Hazelnuts are high in an amino acid called L-arginine, which is a precursor to the neurotransmitter nitric oxide. Nitric oxide helps your blood vessels relax and is important for the health of your heart, so eating hazelnuts is a smart way to take care of your ticker.

Brazil nuts

4.05 grams of protein (per ounce of dried Brazil nuts)

Brazil nuts are a good source of protein, fiber, vitamins, and minerals like copper, magnesium, and zinc, but they're best known for being one of the richest sources of dietary selenium you can eat. Selenium is a mineral that's needed for the functioning of special types of proteins called selenoproteins13, which play critical roles in thyroid health, reproductive health, and more.

  • Calories: 187
  • Protein: 4.05 grams 
  • Fat: 19 grams
  • Carbs: 3.32 grams 
  • Fiber: 2.13 grams

Standout benefits

Just one Brazil nut covers over 100% of your daily needs for selenium! Because they're so high in selenium, it's recommended that adults limit themselves to just a few Brazil nuts per day to avoid surpassing the 400 mcg upper limit (UL) set for selenium.


4 grams of protein (per ounce of roasted walnuts)

Walnuts are a staple in many people's diets, and they're commonly added to dishes like oatmeal, cereals, salads, and yogurt parfaits. Their slightly sweet, mild taste makes them a go-to ingredient for baked goods like cookies and cakes. Walnuts are often recommended as a natural way to boost heart health due to their ability15 to reduce blood fat levels, improve blood vessel function, and lower blood pressure.

Try using whole walnuts in snack mixes and sprinkling chopped walnuts onto salads. Walnuts can even be combined with avocado, arugula, and a few other simple ingredients to create a creamy, veggie-packed pesto

  • Calories: 180
  • Protein: 4 grams 
  • Fat: 17 grams
  • Carbs: 5.01 grams
  • Fiber: 1.99 grams

Standout benefits

Walnuts are packed with a special type of omega-3 fat called alpha-linolenic acid (ALA). Research shows that diets rich in ALA may help protect against heart disease development as well as heart-disease-related death. 

Pine nuts

3.88 grams of protein (per ounce of dried pine nuts)

Pine nuts are the seeds of pine trees, but they're classified as nuts by the FDA. They have a pine-like flavor and soft texture and are packed with nutrients like vitamins and minerals.

Just 1 ounce of pine nuts covers over 15% of your daily needs for vitamin E, magnesium, copper, manganese, and zinc. They're also a good source of health-promoting antioxidants17 like phytosterols and carotenoids, which protect against cellular damage and may help lower disease risk.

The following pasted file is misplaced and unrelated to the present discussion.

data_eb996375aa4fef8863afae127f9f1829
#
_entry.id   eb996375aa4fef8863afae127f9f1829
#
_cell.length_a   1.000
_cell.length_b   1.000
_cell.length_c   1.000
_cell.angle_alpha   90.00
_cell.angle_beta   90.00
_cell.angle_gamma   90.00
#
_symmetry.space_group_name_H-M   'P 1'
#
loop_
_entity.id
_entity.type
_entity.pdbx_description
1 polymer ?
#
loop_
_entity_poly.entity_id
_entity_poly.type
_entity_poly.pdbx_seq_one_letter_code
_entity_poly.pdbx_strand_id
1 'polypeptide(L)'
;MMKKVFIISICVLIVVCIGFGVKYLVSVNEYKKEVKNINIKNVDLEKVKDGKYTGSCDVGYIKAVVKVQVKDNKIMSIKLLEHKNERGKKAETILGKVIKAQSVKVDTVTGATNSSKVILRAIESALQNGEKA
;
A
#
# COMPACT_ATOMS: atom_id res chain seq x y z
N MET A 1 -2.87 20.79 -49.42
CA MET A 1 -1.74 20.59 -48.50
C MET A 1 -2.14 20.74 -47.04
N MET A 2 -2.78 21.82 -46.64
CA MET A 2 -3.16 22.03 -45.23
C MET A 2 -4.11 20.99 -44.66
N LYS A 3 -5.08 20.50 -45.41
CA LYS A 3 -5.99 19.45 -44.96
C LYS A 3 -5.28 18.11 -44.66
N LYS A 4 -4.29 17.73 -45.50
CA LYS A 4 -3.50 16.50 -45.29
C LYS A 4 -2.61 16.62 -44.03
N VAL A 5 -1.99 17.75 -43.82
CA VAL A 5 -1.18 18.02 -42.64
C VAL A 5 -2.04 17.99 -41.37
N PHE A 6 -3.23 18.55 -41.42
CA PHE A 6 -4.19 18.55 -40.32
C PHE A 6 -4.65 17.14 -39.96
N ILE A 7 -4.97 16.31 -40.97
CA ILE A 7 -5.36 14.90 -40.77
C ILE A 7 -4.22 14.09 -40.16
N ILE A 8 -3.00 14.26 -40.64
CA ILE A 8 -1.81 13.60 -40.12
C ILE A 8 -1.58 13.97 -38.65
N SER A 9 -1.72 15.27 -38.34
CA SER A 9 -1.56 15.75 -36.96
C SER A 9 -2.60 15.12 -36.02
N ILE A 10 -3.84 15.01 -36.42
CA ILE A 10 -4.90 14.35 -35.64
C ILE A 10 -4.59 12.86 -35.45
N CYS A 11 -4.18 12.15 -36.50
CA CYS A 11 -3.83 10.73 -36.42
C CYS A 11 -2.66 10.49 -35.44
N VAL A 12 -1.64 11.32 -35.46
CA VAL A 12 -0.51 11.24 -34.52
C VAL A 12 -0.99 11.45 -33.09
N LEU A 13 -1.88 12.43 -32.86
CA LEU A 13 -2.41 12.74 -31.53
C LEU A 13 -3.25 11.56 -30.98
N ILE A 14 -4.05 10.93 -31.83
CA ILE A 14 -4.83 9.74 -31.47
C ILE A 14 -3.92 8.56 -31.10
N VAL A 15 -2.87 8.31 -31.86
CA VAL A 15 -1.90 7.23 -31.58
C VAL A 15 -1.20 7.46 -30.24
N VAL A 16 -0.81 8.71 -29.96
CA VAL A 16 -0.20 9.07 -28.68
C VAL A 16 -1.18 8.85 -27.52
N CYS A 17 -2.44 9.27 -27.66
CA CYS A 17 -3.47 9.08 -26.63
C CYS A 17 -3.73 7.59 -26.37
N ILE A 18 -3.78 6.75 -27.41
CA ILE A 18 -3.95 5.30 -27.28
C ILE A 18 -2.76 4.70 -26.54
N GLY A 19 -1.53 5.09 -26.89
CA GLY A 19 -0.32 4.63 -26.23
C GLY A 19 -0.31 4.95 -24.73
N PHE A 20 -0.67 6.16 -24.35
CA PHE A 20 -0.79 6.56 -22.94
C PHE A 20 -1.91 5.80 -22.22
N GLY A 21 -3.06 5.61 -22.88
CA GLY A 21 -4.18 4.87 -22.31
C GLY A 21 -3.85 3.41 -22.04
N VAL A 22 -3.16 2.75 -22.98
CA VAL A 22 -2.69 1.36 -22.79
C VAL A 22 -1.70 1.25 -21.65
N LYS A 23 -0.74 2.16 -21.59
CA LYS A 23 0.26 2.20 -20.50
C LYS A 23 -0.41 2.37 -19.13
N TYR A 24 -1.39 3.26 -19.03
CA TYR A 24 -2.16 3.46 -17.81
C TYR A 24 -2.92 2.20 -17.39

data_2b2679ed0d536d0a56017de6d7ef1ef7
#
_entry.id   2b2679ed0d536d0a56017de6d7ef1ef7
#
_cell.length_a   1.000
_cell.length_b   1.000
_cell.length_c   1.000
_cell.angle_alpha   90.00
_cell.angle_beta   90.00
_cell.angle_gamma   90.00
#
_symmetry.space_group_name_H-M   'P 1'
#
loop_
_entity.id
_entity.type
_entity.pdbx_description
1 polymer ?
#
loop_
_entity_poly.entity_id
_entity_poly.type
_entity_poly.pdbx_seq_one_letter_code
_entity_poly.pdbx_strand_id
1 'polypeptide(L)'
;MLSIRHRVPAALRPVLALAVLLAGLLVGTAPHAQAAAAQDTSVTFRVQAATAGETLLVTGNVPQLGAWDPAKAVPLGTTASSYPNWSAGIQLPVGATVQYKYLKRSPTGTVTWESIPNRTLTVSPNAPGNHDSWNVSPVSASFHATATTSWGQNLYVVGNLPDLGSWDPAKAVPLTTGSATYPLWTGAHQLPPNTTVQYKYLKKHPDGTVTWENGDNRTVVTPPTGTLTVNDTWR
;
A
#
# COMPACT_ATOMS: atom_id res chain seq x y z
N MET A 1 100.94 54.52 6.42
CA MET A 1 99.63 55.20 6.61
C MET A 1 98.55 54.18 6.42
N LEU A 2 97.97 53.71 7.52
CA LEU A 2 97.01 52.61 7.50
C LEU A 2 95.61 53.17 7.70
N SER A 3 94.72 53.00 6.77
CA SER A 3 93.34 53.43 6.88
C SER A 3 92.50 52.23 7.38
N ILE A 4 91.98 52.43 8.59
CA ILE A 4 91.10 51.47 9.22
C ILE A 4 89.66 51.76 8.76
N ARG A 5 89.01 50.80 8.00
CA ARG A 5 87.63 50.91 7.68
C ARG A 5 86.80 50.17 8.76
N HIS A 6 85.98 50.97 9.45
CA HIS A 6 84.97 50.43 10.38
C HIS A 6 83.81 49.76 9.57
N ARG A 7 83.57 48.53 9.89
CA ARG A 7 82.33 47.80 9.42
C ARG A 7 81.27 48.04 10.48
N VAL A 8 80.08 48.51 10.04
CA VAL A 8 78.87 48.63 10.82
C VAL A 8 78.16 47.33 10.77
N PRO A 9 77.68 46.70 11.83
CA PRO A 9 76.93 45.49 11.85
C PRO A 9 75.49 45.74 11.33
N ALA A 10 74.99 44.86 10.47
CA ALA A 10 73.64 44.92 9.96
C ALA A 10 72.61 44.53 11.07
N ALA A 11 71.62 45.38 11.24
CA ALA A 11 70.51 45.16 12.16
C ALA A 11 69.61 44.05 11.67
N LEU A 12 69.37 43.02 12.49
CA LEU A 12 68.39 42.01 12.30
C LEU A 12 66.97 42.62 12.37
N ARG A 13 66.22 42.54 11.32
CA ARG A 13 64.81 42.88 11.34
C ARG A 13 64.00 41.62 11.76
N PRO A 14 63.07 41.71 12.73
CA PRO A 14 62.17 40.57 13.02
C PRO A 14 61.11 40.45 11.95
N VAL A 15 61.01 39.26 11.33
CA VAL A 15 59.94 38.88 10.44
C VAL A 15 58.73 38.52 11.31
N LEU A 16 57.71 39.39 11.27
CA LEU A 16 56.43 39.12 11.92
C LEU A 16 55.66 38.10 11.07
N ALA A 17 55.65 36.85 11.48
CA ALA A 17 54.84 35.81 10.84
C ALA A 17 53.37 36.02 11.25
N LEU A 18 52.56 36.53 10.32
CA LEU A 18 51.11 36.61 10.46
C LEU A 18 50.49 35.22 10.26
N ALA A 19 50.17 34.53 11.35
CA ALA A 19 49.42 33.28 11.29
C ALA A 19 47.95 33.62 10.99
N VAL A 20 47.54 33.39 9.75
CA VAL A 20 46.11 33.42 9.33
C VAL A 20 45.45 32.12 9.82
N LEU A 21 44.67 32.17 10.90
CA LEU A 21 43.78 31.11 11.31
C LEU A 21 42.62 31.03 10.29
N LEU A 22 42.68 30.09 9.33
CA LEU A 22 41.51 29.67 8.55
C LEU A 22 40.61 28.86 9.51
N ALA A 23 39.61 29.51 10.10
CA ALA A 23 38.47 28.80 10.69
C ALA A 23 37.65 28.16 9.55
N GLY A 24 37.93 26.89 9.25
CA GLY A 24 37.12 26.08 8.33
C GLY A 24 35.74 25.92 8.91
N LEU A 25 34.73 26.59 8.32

Try using pine nuts to make this flavorful pine nut pasta sauce or use them to add texture to your favorite plant-based bites like this portobello mushroom burger recipe.

  • Calories: 191
  • Protein: 3.88 grams 
  • Fat: 19.4 grams
  • Carbs: 3.71 grams 
  • Fiber: 1.05 grams

Standout benefits

Scientists have discovered that around 20% of the fat in pine nuts is made of a polyunsaturated fatty acid called pinolenic acid (PNLA). PNLA seems to have powerful anti-inflammatory and antioxidant properties and may benefit those with inflammatory disorders like rheumatoid arthritis. 

How to work more nuts into your diet

There are so many ways to incorporate more nuts into snacks, meals, and healthy desserts.

Studies show that people who eat more nuts have lower rates of common health conditions like heart disease and certain cancers. In fact, a 2022 review published in Advances in Nutrition found that a daily intake of 1 ounce of nuts19 was associated with a 21% reduced risk of heart disease, a 22% reduction in death from all causes, and an 11% reduction in cancer-related death. 

Plus, adding more nuts to your diet is an easy way to bump up your intake of nutrients that are commonly lacking in most people's diets, like fiber, potassium, and magnesium. 

OK, so now that you know just how healthy nuts really are, here are a few ways to work more nuts into your diet: 

  1. Add nuts to your favorite snacks and meals: "Nuts are one of the easiest foods to add into your diet because you can grab a handful and add them to any meal or snack," Abby K. Cannon, J.D., R.D., CDN, tells mindbodygreen. She suggests storing them in glass jars in the fridge or pantry where you can easily see them. "This makes them easy to grab and reduces the chances you'll forget about them," she says.